The main difference between bacteria and mollicutes is that bacteria are single-celled organisms with a cell wall made up of peptidoglycans, whereas mollicutes are a type of bacteria with no cell wall.
Key Areas Covered
- What are Bacteria
- Definition, Characteristics, Importance
- What are Mollicutes
- Definition, Characteristics, Importance
- Similarities Between Bacteria and Mollicutes
- Outline of Common Features
- Difference Between Bacteria and Mollicutes
- Comparison of Key Differences
Bacteria, Mollicutes, Single-celled Organisms
What are Bacteria
Bacteria are unicellular prokaryotes that are freely-living biological cells of fewer micrometers long cells. Since bacteria are prokaryotes, they lack membrane-bound organelles such as nuclei, mitochondria, and chloroplasts. Generally, one of the main characteristic features of bacteria is the presence of a cell wall made up of peptidoglycans. Some bacteria contain an envelope surrounding the cell wall. Their genetic material occurs in the cytoplasm as a single circular DNA molecule. Another characteristic feature of bacteria is the presence of extrachromosomal DNA elements known as plasmids, which are important in recombinant DNA technology. Significantly, all of the biochemical reactions of the bacterial cell occur inside the cytosol.
Furthermore, the four major shapes in which bacteria can exist are bacillus (rod shape), coccus (spherical shape), spirilla (spiral shape), and Vibrio (curved shape). In addition, there are two types of bacteria based on the structure of the cell wall. They are Gram-positive and Gram-negative bacteria. Bacteria produce several types of responses to gaseous oxygen. Based on the response, bacteria can be classified as aerobic bacteria, which tend to live in the presence of oxygen, anaerobic bacteria, which tend to live without oxygen, and facultative anaerobes, which can live in both environments.
What are Mollicutes
Mollicutes are a class of bacteria that belong to the phylum Mycoplasmatota. The word “Mollicutes” is derived from the Latin meaning “soft skin”. Therefore, the main characteristic feature of mollicutes is that they lack a cell wall. Although mollicutes are a class of bacteria, they are very small in comparison to bacteria. Usually, the length of the mollicutes is 0.2–0.3 μm. The genome size of the mollicutes is smaller than the genome of bacteria.
Moreover, the cell membrane of mollicutes is somewhat rigid and it contains sterols. Therefore, mollicutes can move through gliding. However, the helical members of the mollicutes move through twisting; for example Spiroplasma. The most common type of mollicutes is Mycoplasma. In addition, the colonies of mollicutes have a fried egg appearance. Furthermore, mollicutes are parasites in animals and plants. Phytoplasma and Spiroplasma are plant pathogens associated with insect vectors. However, Mycoplasma is parasitic in humans and they attach to the cells in the respiratory or urogenital tracts.
Similarities Between Bacteria and Mollicutes
- Bacteria and mollicutes are prokaryotic organisms.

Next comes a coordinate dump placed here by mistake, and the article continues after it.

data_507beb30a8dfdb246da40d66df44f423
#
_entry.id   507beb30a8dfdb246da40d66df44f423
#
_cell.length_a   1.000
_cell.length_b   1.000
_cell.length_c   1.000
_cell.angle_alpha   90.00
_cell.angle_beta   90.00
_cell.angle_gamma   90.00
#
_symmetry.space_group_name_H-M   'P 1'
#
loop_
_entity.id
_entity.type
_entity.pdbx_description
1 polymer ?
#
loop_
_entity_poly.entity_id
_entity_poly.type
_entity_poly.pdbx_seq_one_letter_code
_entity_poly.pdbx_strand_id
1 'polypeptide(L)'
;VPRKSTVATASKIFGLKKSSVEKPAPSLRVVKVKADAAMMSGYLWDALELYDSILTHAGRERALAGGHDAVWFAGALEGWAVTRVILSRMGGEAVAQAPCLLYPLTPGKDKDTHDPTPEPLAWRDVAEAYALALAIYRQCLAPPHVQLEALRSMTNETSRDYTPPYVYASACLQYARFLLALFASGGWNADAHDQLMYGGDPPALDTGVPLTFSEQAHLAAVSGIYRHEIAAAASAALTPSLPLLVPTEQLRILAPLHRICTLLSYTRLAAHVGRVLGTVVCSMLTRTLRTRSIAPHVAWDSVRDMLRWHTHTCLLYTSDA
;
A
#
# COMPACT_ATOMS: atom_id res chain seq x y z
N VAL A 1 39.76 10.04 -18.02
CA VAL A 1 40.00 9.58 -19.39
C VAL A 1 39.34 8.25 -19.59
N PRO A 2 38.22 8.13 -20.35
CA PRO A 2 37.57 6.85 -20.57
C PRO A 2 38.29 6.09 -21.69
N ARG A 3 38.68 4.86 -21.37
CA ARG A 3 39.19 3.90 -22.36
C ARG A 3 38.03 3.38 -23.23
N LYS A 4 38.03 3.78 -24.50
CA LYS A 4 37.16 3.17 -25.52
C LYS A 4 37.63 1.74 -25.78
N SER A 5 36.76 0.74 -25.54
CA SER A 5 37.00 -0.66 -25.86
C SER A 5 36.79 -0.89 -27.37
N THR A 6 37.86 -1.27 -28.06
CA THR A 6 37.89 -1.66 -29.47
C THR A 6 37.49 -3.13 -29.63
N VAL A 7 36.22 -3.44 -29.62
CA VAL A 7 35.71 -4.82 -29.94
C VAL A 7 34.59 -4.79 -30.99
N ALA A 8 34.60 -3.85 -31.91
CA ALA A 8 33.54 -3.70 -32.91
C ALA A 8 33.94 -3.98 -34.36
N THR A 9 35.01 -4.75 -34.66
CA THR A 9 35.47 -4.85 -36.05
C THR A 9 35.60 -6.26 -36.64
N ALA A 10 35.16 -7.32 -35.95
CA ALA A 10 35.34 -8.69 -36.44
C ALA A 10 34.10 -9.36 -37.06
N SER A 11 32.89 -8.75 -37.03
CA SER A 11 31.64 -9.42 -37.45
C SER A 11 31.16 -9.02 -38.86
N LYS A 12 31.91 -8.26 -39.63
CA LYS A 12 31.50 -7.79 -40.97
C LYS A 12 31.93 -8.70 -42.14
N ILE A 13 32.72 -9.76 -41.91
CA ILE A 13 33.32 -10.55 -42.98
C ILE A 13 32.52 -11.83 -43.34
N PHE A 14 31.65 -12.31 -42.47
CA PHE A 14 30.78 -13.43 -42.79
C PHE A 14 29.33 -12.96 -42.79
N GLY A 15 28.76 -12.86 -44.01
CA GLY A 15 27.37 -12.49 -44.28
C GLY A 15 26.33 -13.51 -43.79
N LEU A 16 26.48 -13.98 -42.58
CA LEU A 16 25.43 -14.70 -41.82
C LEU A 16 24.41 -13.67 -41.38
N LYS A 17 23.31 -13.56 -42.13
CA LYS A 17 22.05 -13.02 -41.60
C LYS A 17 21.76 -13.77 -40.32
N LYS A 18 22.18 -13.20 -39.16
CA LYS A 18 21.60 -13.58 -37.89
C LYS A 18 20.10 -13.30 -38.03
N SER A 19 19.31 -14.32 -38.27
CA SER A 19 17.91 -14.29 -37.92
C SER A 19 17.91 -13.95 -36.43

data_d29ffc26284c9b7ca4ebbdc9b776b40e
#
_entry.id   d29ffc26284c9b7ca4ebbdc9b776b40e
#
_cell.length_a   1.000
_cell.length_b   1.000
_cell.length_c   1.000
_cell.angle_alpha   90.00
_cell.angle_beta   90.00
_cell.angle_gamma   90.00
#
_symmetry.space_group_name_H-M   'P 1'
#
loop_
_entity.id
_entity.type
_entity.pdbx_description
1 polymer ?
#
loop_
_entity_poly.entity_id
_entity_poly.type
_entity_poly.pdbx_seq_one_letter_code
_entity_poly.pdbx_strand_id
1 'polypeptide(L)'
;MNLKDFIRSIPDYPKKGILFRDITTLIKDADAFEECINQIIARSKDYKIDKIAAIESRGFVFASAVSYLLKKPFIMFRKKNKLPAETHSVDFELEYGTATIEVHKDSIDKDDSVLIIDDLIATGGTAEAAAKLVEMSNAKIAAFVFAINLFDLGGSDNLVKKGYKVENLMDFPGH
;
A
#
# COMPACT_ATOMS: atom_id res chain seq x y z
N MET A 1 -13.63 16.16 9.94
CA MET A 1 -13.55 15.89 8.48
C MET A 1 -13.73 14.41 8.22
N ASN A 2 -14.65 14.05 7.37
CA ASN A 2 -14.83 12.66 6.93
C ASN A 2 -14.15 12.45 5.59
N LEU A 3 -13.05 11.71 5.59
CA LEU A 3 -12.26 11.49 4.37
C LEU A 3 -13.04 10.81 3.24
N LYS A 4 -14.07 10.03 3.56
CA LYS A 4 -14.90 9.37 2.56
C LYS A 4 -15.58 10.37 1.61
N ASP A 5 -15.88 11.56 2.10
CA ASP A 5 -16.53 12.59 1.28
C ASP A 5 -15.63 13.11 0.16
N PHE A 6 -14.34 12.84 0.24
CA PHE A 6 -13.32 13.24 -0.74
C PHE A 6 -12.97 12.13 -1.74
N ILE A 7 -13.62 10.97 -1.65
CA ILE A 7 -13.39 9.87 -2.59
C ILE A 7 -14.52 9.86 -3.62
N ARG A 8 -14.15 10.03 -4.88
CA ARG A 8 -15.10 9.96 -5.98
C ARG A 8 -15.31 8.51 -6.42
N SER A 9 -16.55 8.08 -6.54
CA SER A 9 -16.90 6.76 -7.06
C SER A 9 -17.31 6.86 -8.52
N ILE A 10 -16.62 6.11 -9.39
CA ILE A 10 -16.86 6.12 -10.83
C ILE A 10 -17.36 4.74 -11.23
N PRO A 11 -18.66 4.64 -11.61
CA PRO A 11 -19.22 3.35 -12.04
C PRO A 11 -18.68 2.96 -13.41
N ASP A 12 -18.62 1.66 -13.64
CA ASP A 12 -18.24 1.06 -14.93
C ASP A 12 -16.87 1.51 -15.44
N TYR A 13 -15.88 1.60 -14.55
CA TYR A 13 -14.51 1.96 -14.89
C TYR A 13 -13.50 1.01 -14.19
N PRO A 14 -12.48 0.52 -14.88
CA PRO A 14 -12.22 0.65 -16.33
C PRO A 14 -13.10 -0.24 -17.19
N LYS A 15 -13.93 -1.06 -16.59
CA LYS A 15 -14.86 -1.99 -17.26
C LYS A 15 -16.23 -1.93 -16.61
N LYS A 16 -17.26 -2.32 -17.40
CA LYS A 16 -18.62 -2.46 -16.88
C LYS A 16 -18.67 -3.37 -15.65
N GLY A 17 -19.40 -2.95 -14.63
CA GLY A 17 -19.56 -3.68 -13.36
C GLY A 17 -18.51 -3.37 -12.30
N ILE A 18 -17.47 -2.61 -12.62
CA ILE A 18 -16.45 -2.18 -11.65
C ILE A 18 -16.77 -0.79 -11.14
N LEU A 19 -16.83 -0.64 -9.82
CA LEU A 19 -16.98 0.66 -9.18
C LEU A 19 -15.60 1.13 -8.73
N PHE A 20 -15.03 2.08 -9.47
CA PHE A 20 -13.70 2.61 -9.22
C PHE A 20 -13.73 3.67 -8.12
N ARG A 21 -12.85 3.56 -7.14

- They are single-celled organisms.
- Both can be Gram-positive.
Difference Between Bacteria and Mollicutes
Bacteria refer to a member of a large group of unicellular microorganisms which have cell walls but lack organelles and an organized nucleus, including some that can cause disease, while mollicutes refer to a class of bacteria distinguished by the absence of a cell wall.
Bacteria are prokaryotes while mollicutes are a class of bacteria.
Size and Cell Wall
Bacteria are unicellular organisms with a peptidoglycan cell wall while mollicutes are small organisms with no cell wall.
Gram Positive or Negative
Bacteria are either Gram-positive or negative while mollicutes are Gram-positive.
Bacteria have a large genome while mollicutes have a small genome.
The shape of bacteria can be either coccus, bacillus, vibrio, spirilla, and spirochaetes while the shape of mollicutes is either flask-shaped or coiled.
Bacteria live in diverse habitats while mollicutes are parasitic.
E. coli, Clostridium difficile, and Streptococcus are examples of bacteria while mycoplasma and spiroplasma are examples of mollicutes.
In brief, bacteria and mollicutes are two types of single-celled prokaryotic organisms. Bacteria have large cells with peptidoglycan cell walls. But, mollicutes do not have a cell wall and they are small organisms. Therefore, the main difference between bacteria and mollicutes is their size and the presence of a cell wall. Moreover, bacteria can be either Gram-positive or Gram-negative while mollicutes are Gram-positive. In addition, bacteria live in a wide variety of habitats while mollicutes are parasites, living in other organisms.
- Bacteria. Genome.gov. (n.d.). Retrieved September 26, 2022.
- Mollicutes. An overview | ScienceDirect Topics. (n.d.). Retrieved September 26, 2022.
- “Bacillus subtilis 2” By Dr Graham Beards – Own work (CC BY-SA 4.0) via Commons Wikimedia
- “b642-4 Mycoplasma pneumoniae. Photomicrograph, unstained. Note two isolated colonies adjacent to a single classical artifact, a ‘pseudocolony’ (750X) (Gabridge)” By Microbe World – Own Work (CC BY-NC-SA 2.0) via Commons Wikimedia